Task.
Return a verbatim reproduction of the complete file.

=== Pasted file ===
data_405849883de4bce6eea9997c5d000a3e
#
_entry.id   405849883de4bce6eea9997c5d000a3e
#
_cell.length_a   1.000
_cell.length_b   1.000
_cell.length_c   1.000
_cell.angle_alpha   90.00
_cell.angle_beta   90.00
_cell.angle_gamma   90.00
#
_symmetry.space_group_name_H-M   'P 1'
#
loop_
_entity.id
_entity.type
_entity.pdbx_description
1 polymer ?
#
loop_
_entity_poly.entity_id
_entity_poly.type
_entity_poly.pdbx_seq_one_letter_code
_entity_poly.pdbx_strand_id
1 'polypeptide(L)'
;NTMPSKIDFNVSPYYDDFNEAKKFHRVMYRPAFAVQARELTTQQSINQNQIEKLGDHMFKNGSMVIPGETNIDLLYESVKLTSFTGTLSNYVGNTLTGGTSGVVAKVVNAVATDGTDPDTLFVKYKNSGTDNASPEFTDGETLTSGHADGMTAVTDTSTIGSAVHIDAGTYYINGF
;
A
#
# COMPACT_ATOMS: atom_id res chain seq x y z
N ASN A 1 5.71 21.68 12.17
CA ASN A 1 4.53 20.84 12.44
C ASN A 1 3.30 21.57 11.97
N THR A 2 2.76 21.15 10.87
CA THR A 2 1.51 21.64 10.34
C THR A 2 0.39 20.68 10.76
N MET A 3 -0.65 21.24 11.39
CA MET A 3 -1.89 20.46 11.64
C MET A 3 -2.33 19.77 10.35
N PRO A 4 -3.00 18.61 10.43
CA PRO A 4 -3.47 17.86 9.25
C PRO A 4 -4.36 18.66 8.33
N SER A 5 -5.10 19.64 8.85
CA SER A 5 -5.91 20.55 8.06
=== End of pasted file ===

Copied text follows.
data_405849883de4bce6eea9997c5d000a3e
#
_entry.id   405849883de4bce6eea9997c5d000a3e
#
_cell.length_a   1.000
_cell.length_b   1.000
_cell.length_c   1.000
_cell.angle_alpha   90.00
_cell.angle_beta   90.00
_cell.angle_gamma   90.00
#
_symmetry.space_group_name_H-M   'P 1'
#
loop_
_entity.id
_entity.type
_entity.pdbx_description
1 polymer ?
#
loop_
_entity_poly.entity_id
_entity_poly.type
_entity_poly.pdbx_seq_one_letter_code
_entity_poly.pdbx_strand_id
1 'polypeptide(L)'
;NTMPSKIDFNVSPYYDDFNEAKKFHRVMYRPAFAVQARELTTQQSINQNQIEKLGDHMFKNGSMVIPGETNIDLLYESVKLTSFTGTLSNYVGNTLTGGTSGVVAKVVNAVATDGTDPDTLFVKYKNSGTDNASPEFTDGETLTSGHADGMTAVTDTSTIGSAVHIDAGTYYINGF
;
A
#
# COMPACT_ATOMS: atom_id res chain seq x y z
N ASN A 1 5.71 21.68 12.17
CA ASN A 1 4.53 20.84 12.44
C ASN A 1 3.30 21.57 11.97
N THR A 2 2.76 21.15 10.87
CA THR A 2 1.51 21.64 10.34
C THR A 2 0.39 20.68 10.76
N MET A 3 -0.65 21.24 11.39
CA MET A 3 -1.89 20.46 11.64
C MET A 3 -2.33 19.77 10.35
N PRO A 4 -3.00 18.61 10.43
CA PRO A 4 -3.47 17.86 9.25
C PRO A 4 -4.36 18.66 8.33
N SER A 5 -5.10 19.64 8.85
CA SER A 5 -5.91 20.55 8.06